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So this is basically what I have got, the only tricky bit is working out what to do with SetUser() - as asp.net core want's a claims principle, but CSLA takes an IPrinciple.

    /// <summary>
    /// Application context manager that uses HttpContextAccessor whenr esolving HttpContext
    /// to store context values.
    /// </summary>
    public class HttpContextAccessorContextMananger : IContextManager
    {

        private const string _localContextName = "Csla.LocalContext";
        private const string _clientContextName = "Csla.ClientContext";
        private const string _globalContextName = "Csla.GlobalContext";

        private readonly IServiceProvider _serviceProvider;

        public HttpContextAccessorContextMananger(IServiceProvider serviceProvider)
        {
            _serviceProvider = serviceProvider;
        }


        protected virtual HttpContext GetHttpContext()
        {
            var httpContextAccessor = (IHttpContextAccessor)_serviceProvider.GetService(typeof(IHttpContextAccessor));
            if (httpContextAccessor != null)
            {
                return httpContextAccessor.HttpContext;
            }

            return null;
        }


        /// <summary>
        /// Gets a value indicating whether this
        /// context manager is valid for use in
        /// the current environment.
        /// </summary>
        public bool IsValid
        {
            get { return GetHttpContext() != null; }
        }

        /// <summary>
        /// Gets the current principal.
        /// </summary>
        public System.Security.Principal.IPrincipal GetUser()
        {
            return GetHttpContext()?.User;
        }

        /// <summary>
        /// Sets the current principal.
        /// </summary>
        /// <param name="principal">Principal object.</param>
        public void SetUser(System.Security.Principal.IPrincipal principal)
        {
            GetHttpContext().User = (ClaimsPrincipal)principal;
        }

        /// <summary>
        /// Gets the local context.
        /// </summary>
        public ContextDictionary GetLocalContext()
        {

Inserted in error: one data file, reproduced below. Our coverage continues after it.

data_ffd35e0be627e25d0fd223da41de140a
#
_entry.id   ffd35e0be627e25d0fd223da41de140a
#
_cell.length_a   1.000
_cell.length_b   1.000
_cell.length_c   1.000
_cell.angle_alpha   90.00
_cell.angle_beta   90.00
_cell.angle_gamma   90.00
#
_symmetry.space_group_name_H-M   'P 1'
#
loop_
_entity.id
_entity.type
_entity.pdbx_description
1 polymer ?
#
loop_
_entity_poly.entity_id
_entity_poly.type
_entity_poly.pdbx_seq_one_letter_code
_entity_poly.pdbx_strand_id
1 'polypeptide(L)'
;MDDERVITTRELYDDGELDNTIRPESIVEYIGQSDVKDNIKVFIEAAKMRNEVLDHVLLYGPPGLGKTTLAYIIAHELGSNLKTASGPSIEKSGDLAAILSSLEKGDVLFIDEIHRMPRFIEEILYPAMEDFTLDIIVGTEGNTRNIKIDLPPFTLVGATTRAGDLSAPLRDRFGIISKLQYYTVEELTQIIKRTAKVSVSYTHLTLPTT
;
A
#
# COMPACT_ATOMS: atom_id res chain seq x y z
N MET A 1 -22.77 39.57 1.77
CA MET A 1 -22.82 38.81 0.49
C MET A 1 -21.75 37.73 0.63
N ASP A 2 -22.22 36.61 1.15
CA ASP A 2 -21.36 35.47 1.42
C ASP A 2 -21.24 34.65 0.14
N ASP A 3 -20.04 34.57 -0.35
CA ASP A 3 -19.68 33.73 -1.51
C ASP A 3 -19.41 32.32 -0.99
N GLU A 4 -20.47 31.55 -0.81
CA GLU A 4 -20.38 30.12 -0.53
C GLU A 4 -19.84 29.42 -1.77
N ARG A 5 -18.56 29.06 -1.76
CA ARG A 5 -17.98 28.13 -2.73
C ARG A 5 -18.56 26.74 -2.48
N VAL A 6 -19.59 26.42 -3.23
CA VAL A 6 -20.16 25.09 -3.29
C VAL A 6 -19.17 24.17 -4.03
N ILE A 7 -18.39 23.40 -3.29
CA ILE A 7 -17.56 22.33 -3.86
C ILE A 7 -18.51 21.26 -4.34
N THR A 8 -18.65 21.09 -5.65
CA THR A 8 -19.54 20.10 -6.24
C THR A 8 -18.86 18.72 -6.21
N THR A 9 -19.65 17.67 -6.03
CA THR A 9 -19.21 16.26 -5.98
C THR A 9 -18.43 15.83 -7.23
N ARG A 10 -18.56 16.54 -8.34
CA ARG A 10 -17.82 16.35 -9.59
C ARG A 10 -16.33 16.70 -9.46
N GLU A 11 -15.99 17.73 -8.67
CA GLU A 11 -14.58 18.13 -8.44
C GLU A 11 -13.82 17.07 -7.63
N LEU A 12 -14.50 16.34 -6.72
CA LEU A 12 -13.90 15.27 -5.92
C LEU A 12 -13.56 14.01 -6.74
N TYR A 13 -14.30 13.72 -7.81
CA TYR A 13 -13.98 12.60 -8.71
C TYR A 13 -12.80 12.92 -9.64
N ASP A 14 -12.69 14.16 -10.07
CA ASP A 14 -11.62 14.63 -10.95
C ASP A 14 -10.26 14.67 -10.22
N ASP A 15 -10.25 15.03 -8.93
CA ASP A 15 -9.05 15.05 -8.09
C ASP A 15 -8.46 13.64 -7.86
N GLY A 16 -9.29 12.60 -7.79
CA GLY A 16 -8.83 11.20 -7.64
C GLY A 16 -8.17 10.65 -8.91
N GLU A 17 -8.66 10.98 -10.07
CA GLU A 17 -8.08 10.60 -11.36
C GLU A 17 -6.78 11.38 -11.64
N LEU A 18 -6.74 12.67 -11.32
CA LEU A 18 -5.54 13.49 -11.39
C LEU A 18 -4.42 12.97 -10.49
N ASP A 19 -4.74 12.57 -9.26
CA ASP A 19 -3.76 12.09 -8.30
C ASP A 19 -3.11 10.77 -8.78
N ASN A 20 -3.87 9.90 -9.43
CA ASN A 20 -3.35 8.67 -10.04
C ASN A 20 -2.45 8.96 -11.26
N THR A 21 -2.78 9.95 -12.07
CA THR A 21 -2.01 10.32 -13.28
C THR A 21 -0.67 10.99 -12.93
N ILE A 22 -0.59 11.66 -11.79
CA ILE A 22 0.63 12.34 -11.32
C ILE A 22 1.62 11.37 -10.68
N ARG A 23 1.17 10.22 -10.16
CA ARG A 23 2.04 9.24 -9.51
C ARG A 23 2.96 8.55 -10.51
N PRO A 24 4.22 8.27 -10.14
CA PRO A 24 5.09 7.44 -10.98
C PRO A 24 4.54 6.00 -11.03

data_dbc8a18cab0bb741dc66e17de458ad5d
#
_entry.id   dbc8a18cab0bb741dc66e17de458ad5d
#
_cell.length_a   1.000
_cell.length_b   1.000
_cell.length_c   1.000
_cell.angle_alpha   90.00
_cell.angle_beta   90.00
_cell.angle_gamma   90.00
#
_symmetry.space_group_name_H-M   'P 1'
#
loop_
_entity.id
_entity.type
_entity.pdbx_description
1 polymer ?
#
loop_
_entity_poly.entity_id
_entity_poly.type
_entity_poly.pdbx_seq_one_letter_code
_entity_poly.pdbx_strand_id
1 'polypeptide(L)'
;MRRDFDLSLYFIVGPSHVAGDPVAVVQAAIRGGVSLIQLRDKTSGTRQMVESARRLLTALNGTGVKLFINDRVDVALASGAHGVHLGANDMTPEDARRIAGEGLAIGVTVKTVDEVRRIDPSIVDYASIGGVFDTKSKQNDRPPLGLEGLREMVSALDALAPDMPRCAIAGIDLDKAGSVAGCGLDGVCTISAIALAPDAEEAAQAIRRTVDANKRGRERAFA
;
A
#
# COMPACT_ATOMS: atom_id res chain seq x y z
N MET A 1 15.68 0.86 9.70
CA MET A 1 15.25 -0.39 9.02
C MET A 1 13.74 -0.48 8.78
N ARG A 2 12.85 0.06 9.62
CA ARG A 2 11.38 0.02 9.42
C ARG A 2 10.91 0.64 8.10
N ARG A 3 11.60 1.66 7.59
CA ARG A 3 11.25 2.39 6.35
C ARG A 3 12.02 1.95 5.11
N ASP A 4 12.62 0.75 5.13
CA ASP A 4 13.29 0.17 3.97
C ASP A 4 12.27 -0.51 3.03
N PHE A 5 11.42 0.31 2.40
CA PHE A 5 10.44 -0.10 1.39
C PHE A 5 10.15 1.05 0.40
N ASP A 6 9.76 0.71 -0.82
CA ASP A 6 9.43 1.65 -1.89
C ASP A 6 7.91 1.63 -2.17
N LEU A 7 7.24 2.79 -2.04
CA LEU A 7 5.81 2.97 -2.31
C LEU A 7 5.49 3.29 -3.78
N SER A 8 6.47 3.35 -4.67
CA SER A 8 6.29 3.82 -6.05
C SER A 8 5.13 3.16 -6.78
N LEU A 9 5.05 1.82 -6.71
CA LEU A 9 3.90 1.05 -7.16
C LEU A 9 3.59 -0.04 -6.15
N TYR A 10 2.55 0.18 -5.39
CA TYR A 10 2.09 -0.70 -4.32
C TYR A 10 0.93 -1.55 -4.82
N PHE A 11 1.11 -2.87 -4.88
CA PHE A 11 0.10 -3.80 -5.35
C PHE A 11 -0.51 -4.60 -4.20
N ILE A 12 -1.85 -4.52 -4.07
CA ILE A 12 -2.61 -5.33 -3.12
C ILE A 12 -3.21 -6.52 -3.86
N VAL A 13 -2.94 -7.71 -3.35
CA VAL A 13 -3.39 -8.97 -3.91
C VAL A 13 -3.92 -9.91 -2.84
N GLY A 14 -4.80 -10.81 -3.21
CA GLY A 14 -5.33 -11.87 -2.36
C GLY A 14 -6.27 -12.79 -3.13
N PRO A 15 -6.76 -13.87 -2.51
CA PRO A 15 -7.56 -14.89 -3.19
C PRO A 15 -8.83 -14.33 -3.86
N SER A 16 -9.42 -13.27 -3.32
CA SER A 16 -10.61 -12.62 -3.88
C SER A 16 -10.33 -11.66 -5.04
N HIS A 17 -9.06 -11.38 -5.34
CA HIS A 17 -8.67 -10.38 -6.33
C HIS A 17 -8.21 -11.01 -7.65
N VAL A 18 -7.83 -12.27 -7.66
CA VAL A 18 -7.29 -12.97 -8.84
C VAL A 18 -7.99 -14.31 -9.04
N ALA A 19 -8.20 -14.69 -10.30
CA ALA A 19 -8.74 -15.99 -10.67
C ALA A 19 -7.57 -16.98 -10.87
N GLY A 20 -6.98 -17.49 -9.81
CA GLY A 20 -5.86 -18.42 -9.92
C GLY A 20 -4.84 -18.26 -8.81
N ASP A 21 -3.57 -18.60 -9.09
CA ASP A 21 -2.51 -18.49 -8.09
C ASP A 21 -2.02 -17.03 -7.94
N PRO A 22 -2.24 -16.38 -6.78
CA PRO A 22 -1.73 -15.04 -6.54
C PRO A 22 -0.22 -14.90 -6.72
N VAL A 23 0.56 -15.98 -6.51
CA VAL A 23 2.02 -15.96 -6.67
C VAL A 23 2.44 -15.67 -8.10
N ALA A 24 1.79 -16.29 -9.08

return (ContextDictionary)GetHttpContext().Items[_localContextName];
        }

        /// <summary>
        /// Sets the local context.
        /// </summary>
        /// <param name="localContext">Local context.</param>
        public void SetLocalContext(ContextDictionary localContext)
        {
            GetHttpContext().Items[_localContextName] = localContext;
        }

        /// <summary>
        /// Gets the client context.
        /// </summary>
        public ContextDictionary GetClientContext()
        {
            return (ContextDictionary)GetHttpContext().Items[_clientContextName];
        }

        /// <summary>
        /// Sets the client context.
        /// </summary>
        /// <param name="clientContext">Client context.</param>
        public void SetClientContext(ContextDictionary clientContext)
        {
            GetHttpContext().Items[_clientContextName] = clientContext;
        }

        /// <summary>
        /// Gets the global context.
        /// </summary>
        public ContextDictionary GetGlobalContext()
        {
            return (ContextDictionary)GetHttpContext().Items[_globalContextName];
        }

        /// <summary>
        /// Sets the global context.
        /// </summary>
        /// <param name="globalContext">Global context.</param>
        public void SetGlobalContext(ContextDictionary globalContext)
        {
            GetHttpContext().Items[_globalContextName] = globalContext;
        }
    }

and in startup.cs


            Csla.ApplicationContext.ContextManager = new HttpContextAccessorContextMananger(app.ApplicationServices);